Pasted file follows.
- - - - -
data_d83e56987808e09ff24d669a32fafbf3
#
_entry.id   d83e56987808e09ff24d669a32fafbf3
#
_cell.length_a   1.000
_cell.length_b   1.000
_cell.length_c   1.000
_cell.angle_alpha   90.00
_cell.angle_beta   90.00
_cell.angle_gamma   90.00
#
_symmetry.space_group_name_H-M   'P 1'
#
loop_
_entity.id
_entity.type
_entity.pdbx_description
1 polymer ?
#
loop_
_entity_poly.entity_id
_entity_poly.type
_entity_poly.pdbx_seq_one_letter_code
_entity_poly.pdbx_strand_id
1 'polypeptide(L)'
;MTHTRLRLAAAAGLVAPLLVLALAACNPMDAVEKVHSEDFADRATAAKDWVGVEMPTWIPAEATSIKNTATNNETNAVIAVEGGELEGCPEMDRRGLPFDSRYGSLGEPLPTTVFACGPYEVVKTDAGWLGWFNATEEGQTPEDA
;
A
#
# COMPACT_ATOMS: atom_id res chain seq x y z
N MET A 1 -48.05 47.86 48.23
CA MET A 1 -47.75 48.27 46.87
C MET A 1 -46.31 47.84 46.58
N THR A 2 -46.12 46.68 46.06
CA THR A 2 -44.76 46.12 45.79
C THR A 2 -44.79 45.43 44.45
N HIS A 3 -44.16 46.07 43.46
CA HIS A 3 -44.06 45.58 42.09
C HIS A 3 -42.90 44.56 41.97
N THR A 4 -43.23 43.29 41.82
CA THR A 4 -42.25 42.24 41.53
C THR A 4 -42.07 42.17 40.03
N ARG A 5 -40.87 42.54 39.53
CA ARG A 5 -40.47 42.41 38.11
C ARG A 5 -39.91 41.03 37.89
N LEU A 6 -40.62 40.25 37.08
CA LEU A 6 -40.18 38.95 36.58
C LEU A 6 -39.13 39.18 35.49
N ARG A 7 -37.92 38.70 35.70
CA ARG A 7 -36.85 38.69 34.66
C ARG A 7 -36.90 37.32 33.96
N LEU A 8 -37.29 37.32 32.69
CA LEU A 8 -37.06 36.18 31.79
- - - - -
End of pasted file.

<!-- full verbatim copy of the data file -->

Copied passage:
data_d83e56987808e09ff24d669a32fafbf3
#
_entry.id   d83e56987808e09ff24d669a32fafbf3
#
_cell.length_a   1.000
_cell.length_b   1.000
_cell.length_c   1.000
_cell.angle_alpha   90.00
_cell.angle_beta   90.00
_cell.angle_gamma   90.00
#
_symmetry.space_group_name_H-M   'P 1'
#
loop_
_entity.id
_entity.type
_entity.pdbx_description
1 polymer ?
#
loop_
_entity_poly.entity_id
_entity_poly.type
_entity_poly.pdbx_seq_one_letter_code
_entity_poly.pdbx_strand_id
1 'polypeptide(L)'
;MTHTRLRLAAAAGLVAPLLVLALAACNPMDAVEKVHSEDFADRATAAKDWVGVEMPTWIPAEATSIKNTATNNETNAVIAVEGGELEGCPEMDRRGLPFDSRYGSLGEPLPTTVFACGPYEVVKTDAGWLGWFNATEEGQTPEDA
;
A
#
# COMPACT_ATOMS: atom_id res chain seq x y z
N MET A 1 -48.05 47.86 48.23
CA MET A 1 -47.75 48.27 46.87
C MET A 1 -46.31 47.84 46.58
N THR A 2 -46.12 46.68 46.06
CA THR A 2 -44.76 46.12 45.79
C THR A 2 -44.79 45.43 44.45
N HIS A 3 -44.16 46.07 43.46
CA HIS A 3 -44.06 45.58 42.09
C HIS A 3 -42.90 44.56 41.97
N THR A 4 -43.23 43.29 41.82
CA THR A 4 -42.25 42.24 41.53
C THR A 4 -42.07 42.17 40.03
N ARG A 5 -40.87 42.54 39.53
CA ARG A 5 -40.47 42.41 38.11
C ARG A 5 -39.91 41.03 37.89
N LEU A 6 -40.62 40.25 37.08
CA LEU A 6 -40.18 38.95 36.58
C LEU A 6 -39.13 39.18 35.49
N ARG A 7 -37.92 38.70 35.70
CA ARG A 7 -36.85 38.69 34.66
C ARG A 7 -36.90 37.32 33.96
N LEU A 8 -37.29 37.32 32.69
CA LEU A 8 -37.06 36.18 31.79